Shannon Pollard, the third vice president of the provincial NDP and P.E.I. representative for the National Anti-Poverty Organization, said when she and her group were trying to get a policy for P.E.I. she was told to speak with the provincial treasury, but it was too much of a challenge.

     “They don’t have the time of day to speak with us or even think that the poverty exists here on the Island.”

     Leo Garland, a member of both People First and Alert, said there is a myth about the quality of life on Prince Edward Island which needed to be addressed.

     “After looking at the quality of life of people here on the Island, it should be said that it is more expensive to live in the province than the myth suggests.”

     When Leslie asked what the main issues regarding poverty on Prince Edward Island were, she was given a variety of responses.

      Pollard said there is an isolation of the rural areas of the province and a lack of public transportation.

       Jillian Kilfoil, second vice president for the provincial NDP and a member of People First, agreed with Pollard about the lack of public transportation. She said the bus services in Summerside and Souris had been discontinued and the northern rural areas don’t have a bus system at all.

      Chevevie said there are no programs dedicated to social or co-housing available in the province.

      Garland said there is a major problem on the Island that no one likes to talk about- homelessness.

     “The soup kitchens are filling up at an alarming rate, there are young people who would be homeless if they did not have friends to take them in. I have spent a night sleeping in the streets with the homeless and it has really opened my eyes to the problem.”

       Pollard said all levels of government need to cooperate with the anti-poverty groups to get a policy put in place.

       “Areas in P.E.I. need to be consulted as well, instead of just basing what needs to be done purely on numbers.”

        The members of the panel got a bit of a surprise when Lesile said help can be found when going beyond the “usual” suspects in government.

       “You would be surprised with the amount of small business that have decided to help with the program in Halifax.”

       “An even more surprising case was when we were told by a real-estate agent to help with a housing plan they were working on, which resulted in 24 housing units being built. Teachers with poor or lower income students, nurses and faith-based groups can be helpful as well.”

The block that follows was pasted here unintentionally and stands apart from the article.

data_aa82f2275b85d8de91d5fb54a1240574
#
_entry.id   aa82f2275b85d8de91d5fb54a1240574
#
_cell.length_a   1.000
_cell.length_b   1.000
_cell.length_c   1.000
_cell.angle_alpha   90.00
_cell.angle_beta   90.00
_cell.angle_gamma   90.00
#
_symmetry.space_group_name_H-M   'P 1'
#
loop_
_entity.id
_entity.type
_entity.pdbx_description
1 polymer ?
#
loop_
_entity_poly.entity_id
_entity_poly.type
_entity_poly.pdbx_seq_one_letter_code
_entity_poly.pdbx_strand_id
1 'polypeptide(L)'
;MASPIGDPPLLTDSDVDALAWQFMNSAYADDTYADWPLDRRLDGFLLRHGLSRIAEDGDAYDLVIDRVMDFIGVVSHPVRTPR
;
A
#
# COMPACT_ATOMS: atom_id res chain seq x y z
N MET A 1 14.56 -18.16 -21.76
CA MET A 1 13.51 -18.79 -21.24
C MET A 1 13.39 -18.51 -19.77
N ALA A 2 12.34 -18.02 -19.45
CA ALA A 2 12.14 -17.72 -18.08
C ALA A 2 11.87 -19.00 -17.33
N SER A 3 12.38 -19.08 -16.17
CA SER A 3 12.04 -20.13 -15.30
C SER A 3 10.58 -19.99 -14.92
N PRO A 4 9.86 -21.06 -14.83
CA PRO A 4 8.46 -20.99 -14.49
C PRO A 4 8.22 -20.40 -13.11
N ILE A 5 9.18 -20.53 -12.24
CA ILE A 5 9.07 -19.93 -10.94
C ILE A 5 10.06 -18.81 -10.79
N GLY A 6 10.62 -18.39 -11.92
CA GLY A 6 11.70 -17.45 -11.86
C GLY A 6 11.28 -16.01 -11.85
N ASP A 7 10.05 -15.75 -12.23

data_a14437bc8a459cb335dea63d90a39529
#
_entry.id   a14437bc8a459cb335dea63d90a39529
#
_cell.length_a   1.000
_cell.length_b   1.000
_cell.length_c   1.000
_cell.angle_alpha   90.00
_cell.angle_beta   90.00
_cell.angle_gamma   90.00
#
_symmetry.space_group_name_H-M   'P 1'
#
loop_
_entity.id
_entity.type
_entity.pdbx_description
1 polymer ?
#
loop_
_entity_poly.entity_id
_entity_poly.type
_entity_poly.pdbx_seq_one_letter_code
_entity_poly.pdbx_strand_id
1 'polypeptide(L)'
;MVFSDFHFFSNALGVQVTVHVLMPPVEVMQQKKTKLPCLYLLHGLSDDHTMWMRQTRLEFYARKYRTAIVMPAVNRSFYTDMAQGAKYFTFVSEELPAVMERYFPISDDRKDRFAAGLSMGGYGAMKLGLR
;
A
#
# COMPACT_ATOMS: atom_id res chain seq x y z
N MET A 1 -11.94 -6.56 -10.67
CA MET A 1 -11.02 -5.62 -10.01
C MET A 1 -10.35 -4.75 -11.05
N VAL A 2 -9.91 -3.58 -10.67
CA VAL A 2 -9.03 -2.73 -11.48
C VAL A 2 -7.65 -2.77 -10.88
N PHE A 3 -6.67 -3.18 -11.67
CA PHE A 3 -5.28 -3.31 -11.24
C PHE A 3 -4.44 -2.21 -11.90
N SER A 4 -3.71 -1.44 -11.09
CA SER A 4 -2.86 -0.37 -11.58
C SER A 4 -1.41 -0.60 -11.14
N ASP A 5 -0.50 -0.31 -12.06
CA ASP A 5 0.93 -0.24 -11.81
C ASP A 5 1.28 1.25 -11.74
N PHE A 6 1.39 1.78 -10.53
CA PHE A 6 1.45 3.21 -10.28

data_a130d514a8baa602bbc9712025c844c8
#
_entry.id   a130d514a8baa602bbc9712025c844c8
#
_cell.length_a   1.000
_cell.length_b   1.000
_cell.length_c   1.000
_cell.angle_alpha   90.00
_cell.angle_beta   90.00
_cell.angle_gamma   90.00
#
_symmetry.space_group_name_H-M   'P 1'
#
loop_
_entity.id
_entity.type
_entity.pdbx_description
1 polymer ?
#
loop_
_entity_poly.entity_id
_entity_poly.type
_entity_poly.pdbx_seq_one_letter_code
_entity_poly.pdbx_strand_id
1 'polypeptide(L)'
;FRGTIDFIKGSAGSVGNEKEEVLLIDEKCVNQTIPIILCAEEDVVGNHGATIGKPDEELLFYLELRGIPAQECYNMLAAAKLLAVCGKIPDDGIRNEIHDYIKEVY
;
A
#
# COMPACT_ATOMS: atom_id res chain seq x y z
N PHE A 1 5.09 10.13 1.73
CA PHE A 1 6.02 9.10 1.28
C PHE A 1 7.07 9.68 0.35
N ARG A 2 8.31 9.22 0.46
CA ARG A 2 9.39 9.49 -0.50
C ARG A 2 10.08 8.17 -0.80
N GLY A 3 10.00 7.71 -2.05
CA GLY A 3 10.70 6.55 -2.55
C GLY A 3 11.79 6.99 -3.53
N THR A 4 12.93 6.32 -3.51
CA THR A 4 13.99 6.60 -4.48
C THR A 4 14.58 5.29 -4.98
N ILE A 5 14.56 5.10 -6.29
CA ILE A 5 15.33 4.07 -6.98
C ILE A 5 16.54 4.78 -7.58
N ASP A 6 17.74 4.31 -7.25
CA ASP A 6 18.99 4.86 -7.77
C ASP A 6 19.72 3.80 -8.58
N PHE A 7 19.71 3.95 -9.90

Leslie feels it is a huge victory for her riding to even have a poverty reduction strategy in place.

         Plenty of other concerns were raised at the round table.

         The fishery is in a crisis and is in danger of collapse and the prices have been devastating, said Chevevie.

         “Unemployment rates in the province are also beginning to creep up.”

          Kilfoil said the local food banks are beginning to run out of food.

          Leslie commented on the state of the Nova Scotian economy.

          “Nova Scotia is becoming an economically depressed area.”

      Rural migration is a growing problem, with people either moving to rural areas or leaving the province altogether.

      Garland recalled seeing over 100 people the last time he visited the soup kitchen.

      “They just kept coming and coming.”

       Pollard complained about the lack of full-time jobs in Charlottetown, saying, “It is all part-time jobs. You can work for a call centre which are more like sweat shops or work a few hours here and there and then move on to the next job without health care benefits.”

       Chevevie mentioned the problems facing the tourism industry on the Island.

       “Tourism has taken a hit with people being unable to afford to travel. This hurts the province’s annual income.”

        Two members of the panel discussed the lack of media coverage regarding the problems surrounding poverty in P.E.I.

       The representative for the participation of women for the NDP, Lorraine Begley, said the media is too complacent.

        “They are too afraid to critique the government.”

        Chevevie said the media doesn’t do an accurate job of analysing the situation.

       “No real analysis of the number of problems regarding poverty in P.E.I.”

        He also mentioned the need for an increase in minimum wage and the urgency of bringing this to the attention of Legislature.

        School teacher Richard Baker brought the final piece of discussion to the panel’s attention. It was the state of education on the Island.

         He said it is cheaper for students from P.E.I. to attend Memorial University in Newfoundland than to attend UPEI and that also includes the travel expenses.

         “If Memorial can reduce tuition rates, why can’t we?”

          Pollard mentioned a student she knew who told her he wants to attend UPEI but since he can’t afford it, he has to take trade school courses instead.

           “He had to take a course where he could find employment in directly after graduation, so he can afford to go to university later on down the road and that should not be the case.”

 

James Rodd outlines plan to revitalize rural P.E.I.

April 20, 2009

     The fabric of the rural communities has been weakened by the neglect of the government but 20/20 vision of Island New Democrats can change this and save rural P.E.I., said provincial NDP  Leader James Rodd.

      The Island New Democrats discussed their 20/20 vision during a leadership convention April 4. It is a plan to vastly improve the quality of life in the province with a main focus on the rural communities by the year 2020. The discussion was lead by leadership nominee, James Rodd.

       Rodd said if the province can build a strong foundation for rural P.E.I. and communties connect Island businesses and products into the martketplace, the quality of life will improve.

       “The world can come to us here on Prince Edward Island.”

        Rodd said education is also an important part of the 20/20 vision plan for the rural communities.